Confinement Practices: East meets West

Aug 2019 Pregnancy

Contributed by: Dr James Lee

Share this:

After you have given birth, the confinement period is an opportunity for your body to rest and recuperate. You might have heard of a lot of confinement practices which can be rigorous and tend to limit your diet and movement. Our gynae, Dr James Lee, explains which of these practices are just myths and which practices can be followed.

Mummies who have given birth, this is for you!

Practice 1: You have to avoid all cold things during confinement.

During confinement, you should avoid drinking cold water, consuming “cooling” food, and having wind blown directly at your body or head. If the wind from the fan is directed at your head, it could cause headaches in the future.

What Dr James Lee Says:

After pregnancy, your immune system tends to be weaker than usual. If you are constantly subjected to cold air directly from a fan or an air-con, you are more likely to fall sick. Therefore, it is indeed true that mummies should not be subjected to a cold environment for long periods of time during confinement. Furthermore, after you have given birth, preserving the heat in your body is seen as a priority. Not only would you be encouraged to avoid cold environments, but you would also be encouraged to avoid drinking cold water!

However, it’s still highly important to maintain hygiene during confinement. Mummies can still shower during confinement as long as they use warm water and shower in an enclosed space within a short time.

 

Practice 2: You should eat lots of “heaty” food during confinement.

During confinement, mummies are recommended to consume “heaty” food such as old ginger, chicken cooked with Chinese wine, and innards just to name a few examples. It is generally recommended that these foods are cooked with liberal amounts of sesame oil.

What Dr James Lee Says:

It was a common belief in the olden days that after giving birth, your body becomes cold. This is because your body loses a lot of blood and other fluids when you give birth. In addition, you are also extremely physically exhausted. Hence, it is important to maintain your body’s fluid balance.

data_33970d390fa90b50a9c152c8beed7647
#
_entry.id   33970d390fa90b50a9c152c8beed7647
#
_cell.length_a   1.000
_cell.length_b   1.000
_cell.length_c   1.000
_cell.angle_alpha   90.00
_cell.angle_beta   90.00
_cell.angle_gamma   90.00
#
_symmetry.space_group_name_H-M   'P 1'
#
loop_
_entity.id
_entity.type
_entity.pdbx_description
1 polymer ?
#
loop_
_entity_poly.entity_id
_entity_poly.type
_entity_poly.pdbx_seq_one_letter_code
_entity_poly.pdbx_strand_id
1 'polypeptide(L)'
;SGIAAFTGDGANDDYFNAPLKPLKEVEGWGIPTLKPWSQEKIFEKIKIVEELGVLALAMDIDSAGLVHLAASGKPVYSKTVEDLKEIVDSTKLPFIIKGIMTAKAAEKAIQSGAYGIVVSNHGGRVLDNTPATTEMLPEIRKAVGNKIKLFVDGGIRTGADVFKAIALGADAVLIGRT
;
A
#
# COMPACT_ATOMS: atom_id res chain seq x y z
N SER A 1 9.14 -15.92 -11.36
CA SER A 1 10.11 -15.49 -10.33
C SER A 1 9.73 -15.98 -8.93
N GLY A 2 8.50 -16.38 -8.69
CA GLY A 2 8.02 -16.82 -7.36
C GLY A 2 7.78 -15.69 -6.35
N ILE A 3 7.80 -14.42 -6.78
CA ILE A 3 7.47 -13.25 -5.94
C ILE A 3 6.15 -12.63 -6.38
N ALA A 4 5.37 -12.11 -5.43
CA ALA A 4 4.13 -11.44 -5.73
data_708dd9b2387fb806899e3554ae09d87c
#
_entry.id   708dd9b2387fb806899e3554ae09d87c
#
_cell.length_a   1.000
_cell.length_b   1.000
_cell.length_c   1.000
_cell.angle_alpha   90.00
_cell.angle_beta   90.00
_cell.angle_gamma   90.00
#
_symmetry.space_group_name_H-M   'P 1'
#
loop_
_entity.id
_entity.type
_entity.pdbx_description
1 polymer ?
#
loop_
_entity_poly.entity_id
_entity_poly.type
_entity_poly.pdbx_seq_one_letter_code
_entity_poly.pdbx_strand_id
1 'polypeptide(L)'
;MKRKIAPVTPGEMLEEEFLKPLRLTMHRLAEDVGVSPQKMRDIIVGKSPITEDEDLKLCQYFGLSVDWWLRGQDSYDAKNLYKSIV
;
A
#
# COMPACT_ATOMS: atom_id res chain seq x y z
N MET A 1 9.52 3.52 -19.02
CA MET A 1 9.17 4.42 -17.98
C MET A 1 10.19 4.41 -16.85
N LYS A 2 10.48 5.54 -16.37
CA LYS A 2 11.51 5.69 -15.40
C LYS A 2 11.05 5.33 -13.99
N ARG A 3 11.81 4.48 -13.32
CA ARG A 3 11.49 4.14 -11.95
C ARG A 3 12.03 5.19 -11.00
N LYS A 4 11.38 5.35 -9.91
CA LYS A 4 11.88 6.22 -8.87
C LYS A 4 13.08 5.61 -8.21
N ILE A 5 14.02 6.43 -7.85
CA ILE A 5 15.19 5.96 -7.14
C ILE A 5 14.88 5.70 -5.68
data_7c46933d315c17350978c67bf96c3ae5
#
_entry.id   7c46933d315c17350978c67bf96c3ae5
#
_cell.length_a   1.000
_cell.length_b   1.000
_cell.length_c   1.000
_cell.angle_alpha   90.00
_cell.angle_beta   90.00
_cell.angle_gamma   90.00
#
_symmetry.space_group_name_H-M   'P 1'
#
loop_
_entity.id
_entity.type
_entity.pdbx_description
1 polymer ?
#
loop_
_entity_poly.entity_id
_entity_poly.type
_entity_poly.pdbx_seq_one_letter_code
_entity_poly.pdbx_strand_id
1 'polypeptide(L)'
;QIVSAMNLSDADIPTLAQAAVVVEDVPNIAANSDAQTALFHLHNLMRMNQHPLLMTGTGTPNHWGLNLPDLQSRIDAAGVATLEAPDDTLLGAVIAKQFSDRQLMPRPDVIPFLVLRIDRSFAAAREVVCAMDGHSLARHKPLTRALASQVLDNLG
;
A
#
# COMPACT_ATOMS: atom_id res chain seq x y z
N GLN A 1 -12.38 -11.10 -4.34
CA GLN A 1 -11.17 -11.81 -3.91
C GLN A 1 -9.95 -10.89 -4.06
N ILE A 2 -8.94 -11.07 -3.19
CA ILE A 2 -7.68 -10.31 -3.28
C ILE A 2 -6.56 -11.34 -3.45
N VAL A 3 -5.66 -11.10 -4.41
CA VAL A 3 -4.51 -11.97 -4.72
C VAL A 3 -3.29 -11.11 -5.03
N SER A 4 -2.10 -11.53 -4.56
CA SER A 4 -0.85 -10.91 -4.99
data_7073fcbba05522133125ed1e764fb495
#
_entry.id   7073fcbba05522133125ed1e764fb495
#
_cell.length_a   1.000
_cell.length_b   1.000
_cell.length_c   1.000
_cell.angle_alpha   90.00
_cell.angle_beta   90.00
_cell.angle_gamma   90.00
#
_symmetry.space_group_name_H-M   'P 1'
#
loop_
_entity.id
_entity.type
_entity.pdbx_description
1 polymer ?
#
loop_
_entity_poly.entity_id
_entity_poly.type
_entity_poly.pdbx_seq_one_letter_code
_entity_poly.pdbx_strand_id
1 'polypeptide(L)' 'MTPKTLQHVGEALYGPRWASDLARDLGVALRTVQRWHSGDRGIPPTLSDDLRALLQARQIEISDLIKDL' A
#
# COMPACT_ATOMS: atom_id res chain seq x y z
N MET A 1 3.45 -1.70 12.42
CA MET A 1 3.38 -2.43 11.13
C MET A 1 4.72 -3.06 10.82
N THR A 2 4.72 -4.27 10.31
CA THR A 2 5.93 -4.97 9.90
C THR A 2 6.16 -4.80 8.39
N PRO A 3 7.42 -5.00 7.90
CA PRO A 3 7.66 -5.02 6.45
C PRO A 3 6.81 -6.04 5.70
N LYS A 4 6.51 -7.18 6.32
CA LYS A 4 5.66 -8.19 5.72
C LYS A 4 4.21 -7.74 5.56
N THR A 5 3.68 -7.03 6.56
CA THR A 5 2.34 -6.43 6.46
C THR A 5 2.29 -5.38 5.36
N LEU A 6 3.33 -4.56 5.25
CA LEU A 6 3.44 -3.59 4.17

This does not mean every single fluid you consume has to be heat-conserving. In fact, overheating your body could potentially increase your chances of falling sick, according to some studies. The important take-away is to understand your body’s constitution and eat what is appropriate based on that. A standard “heaty” diet may not be suitable for everyone.

 

Practice 3: Avoid physical exertion and heavy loads during confinement.

During confinement, mummies shouldn’t carry heavy loads, or pick things up from the floor. These can cause the womb to droop in the future.

What Dr James Lee Says:

Over the last 9-10 months, as your baby grows, your womb would grow as well. It would become significantly larger compared to its usual size. To accommodate this, the pelvic floor muscles would stretch out in order to manage the increased weight of the womb.

With delivery, the muscles will be stretched and they will not recover immediately. It takes about 4-6 weeks before the muscles return to a near-normal state. During the weeks after giving birth, mummies are strongly advised to not do anything strenuous. Engaging in activities like carrying a heavy load may negatively impact the recovery of the pelvic floor. This may result in a prolapse in the years ahead.

Is There Truth to Confinement Practices?
Based on Dr Lee’s answers, it certainly seems that confinement practices are more than just old wives’ tales. There is indeed some truth to them. If in doubt, mummies can always check with your gynaes during your post-delivery check-up at the clinic!

 

About Author
This article is written by Dr James Lee, a gynaecologist with experience in the areas of urogynaecology and pelvic floor dysfunction in women. He is currently practising at Astra Women’s Specialist (Novena, Bishan, and Punggol).

 

Dr Lee’s Place of Practice

Share this: